The set is still in print and available on CD.

REVIEW POTPOURRI: Meyer Davis plays the Twist

Chubby Checker

Peter Catesby Peter Cates

Meyer Davis plays the Twist

Cameo 1014, vinyl LP, recorded 1960.

Meyer Davis

Band leader, Meyer Davis (1895-1976) ran a multi-million dollar empire of dance music several decades for coming-out parties, and seasonal galas hosted by the folks living in West Palm Beach, Newport, the Bahamas, Houston’s River Oaks, Greenwich, Paris, and the Mediterranean Coast, and for whom money meant a rich full life to too many of them.

At 18, Davis had enrolled in law school while earning $90 a week leading a group of musicians at evening gatherings. His talent and business skills proved a better career choice than becoming a lawyer. His bands played at seven presidential inaugural balls right up to JFK, and they performed for the English nobility, including King George V.

This album of music for Cameo-Parkway – the same Philadelphia label that produced Chubby Checker’s original hit record, The Twist, – provided spiky, captivating renditions of that song, Mack the Knife, Rock Around the Clock, I Could Have Danced All Night and other selections. Davis utilized the most brilliant musicians, creating a record that mirrored high society get-togethers during the early 1960s very evocatively.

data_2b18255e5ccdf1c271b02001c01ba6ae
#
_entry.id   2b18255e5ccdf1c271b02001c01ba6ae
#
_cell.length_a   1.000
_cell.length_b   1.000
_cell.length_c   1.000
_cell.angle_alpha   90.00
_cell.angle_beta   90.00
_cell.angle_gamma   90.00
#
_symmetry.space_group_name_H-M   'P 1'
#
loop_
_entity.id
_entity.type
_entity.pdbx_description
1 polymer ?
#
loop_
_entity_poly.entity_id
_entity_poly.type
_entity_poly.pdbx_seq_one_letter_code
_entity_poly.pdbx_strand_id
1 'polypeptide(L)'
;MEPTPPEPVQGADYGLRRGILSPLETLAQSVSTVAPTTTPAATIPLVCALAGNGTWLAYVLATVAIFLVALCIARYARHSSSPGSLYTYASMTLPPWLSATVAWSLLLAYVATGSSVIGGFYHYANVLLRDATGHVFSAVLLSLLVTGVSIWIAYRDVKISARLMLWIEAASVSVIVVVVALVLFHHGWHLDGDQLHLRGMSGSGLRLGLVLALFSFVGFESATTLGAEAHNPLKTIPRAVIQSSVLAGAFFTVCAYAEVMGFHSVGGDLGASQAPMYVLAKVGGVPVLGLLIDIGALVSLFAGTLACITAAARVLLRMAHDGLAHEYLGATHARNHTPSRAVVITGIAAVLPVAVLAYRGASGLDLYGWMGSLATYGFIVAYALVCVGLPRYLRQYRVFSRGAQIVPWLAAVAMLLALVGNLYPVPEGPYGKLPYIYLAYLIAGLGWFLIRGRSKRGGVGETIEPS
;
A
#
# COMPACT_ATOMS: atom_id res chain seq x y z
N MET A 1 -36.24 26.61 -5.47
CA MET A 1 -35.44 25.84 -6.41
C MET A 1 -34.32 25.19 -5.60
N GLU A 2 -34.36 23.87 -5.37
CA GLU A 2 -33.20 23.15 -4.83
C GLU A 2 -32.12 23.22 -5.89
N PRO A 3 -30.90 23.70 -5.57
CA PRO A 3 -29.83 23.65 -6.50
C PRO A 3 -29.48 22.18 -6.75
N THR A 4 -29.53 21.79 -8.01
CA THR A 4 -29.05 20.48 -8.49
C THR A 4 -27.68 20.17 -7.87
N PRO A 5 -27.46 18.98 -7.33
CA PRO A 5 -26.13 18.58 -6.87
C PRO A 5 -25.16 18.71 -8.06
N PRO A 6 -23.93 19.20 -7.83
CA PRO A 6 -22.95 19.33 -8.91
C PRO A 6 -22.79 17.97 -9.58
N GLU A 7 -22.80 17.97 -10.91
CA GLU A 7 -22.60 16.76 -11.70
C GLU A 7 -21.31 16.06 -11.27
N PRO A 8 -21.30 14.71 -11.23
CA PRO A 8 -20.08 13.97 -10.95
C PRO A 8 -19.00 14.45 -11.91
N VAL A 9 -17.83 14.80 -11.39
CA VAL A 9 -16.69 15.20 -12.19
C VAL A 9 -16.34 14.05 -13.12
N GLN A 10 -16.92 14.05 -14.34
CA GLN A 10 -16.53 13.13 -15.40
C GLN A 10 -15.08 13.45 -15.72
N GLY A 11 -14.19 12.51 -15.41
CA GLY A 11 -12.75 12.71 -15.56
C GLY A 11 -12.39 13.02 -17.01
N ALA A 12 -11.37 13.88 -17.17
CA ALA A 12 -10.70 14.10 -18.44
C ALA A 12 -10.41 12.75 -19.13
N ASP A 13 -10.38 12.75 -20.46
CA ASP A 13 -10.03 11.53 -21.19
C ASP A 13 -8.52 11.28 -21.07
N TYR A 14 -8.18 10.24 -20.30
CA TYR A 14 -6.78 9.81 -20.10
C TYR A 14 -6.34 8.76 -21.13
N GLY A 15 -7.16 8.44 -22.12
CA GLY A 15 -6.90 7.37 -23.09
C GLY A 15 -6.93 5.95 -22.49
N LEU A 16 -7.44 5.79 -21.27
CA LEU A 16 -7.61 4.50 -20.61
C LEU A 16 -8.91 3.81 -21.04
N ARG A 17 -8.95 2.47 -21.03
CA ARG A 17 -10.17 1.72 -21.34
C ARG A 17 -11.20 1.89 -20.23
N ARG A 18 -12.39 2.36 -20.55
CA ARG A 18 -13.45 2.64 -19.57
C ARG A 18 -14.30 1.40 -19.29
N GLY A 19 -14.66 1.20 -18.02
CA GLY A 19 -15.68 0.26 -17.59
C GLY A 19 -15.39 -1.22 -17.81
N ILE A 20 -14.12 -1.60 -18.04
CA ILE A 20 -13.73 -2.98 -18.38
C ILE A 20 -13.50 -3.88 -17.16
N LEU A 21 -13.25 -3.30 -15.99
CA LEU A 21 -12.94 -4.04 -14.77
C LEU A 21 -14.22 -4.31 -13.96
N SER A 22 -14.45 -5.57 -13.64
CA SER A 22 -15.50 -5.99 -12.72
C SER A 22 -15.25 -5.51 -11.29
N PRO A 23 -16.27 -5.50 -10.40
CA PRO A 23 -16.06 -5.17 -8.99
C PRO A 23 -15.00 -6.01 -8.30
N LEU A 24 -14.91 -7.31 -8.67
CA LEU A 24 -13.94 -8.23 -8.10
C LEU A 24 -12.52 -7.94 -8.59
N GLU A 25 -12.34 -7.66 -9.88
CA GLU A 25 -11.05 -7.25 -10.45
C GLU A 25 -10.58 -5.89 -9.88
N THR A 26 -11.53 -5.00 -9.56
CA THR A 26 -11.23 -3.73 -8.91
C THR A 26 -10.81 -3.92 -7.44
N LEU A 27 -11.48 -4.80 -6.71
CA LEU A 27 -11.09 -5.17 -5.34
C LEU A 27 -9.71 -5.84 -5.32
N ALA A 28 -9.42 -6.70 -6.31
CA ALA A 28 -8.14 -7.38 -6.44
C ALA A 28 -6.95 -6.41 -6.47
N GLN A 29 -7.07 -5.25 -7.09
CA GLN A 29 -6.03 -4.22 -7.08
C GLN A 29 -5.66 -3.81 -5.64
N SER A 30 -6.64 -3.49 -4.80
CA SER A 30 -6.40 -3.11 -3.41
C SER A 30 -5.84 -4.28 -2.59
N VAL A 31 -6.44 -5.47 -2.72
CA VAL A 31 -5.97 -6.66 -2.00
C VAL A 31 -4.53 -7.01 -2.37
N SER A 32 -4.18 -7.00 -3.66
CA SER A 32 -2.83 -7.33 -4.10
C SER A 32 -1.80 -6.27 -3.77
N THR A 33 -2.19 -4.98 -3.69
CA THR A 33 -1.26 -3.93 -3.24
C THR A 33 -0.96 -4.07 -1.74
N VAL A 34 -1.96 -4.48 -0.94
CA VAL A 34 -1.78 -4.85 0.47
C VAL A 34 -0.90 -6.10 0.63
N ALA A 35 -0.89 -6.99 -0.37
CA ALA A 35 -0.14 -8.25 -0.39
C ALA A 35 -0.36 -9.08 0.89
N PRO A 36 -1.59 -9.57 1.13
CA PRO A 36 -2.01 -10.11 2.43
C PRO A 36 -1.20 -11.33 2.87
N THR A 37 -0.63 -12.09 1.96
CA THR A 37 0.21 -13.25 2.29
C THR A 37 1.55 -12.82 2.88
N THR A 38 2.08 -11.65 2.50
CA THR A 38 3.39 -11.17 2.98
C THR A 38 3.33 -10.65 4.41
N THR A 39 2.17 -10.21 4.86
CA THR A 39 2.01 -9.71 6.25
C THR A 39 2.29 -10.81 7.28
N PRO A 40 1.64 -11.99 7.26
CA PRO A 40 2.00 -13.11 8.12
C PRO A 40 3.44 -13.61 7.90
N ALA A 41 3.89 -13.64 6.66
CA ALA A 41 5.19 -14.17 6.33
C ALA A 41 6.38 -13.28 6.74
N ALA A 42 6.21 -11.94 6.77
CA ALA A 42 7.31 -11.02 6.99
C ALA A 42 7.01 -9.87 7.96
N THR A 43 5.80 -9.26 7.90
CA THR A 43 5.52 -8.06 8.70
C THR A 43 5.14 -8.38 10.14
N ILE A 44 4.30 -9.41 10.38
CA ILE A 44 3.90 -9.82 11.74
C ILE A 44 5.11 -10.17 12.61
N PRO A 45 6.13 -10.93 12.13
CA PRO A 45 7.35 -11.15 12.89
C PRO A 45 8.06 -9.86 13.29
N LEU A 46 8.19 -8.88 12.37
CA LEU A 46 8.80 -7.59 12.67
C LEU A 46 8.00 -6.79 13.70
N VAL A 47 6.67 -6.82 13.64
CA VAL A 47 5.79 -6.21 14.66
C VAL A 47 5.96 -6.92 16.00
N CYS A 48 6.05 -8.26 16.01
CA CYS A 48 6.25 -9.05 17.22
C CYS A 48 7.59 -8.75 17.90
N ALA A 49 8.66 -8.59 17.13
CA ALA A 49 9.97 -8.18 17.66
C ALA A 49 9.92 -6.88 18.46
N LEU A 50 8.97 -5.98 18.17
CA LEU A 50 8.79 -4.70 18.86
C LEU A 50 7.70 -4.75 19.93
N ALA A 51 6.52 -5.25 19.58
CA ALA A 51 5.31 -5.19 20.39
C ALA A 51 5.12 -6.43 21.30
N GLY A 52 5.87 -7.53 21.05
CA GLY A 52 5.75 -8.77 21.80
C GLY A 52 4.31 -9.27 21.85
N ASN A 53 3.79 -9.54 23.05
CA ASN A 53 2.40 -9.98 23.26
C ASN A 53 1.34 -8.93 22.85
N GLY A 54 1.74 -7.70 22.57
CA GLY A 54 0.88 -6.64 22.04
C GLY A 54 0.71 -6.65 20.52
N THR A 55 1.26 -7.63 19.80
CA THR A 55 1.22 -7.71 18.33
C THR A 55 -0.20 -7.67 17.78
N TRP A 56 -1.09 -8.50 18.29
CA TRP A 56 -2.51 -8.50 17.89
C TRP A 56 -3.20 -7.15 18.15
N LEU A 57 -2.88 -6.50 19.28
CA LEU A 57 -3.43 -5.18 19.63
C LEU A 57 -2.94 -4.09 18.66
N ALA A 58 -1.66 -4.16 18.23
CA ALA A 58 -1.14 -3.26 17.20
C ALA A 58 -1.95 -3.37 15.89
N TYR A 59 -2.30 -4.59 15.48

Hobbies included playing chamber music with his brother-in-law, the great conductor Pierre Monteux, and collecting first editions of Lord Byron’s books and other memorabilia with his wife.

REVIEW POTPOURRI – Actor: Robert Ryan

Robert Ryan, left, with Charles Bronson in a scene from the film The Dirty Dozen.

Peter Catesby Peter Cates

One of the most gifted and, nowadays, under-appreciated actors in Hollywood for over 30 years, Robert Ryan (1909-1973) played many character roles, being his best in films as evil men who were often neurotic, driven, complex.

Robert Ryan

One great performance was in the 1962 film, Billy Budd, based on Herman Melville’s novel. The story was based on the wars for naval supremacy between the British and French navies during the Napoleonic era; Ryan played the evil Master-at-Arms, John Claggart, on a British ship who ordered the flogging of sailors under his command for the most minor infractions, including not tucking a bunk blanket correctly. The half-smiles of enjoyment in his eyes, alongside his poised dignity, during the meted-out punishments attest to Ryan’s precisely-honed talent.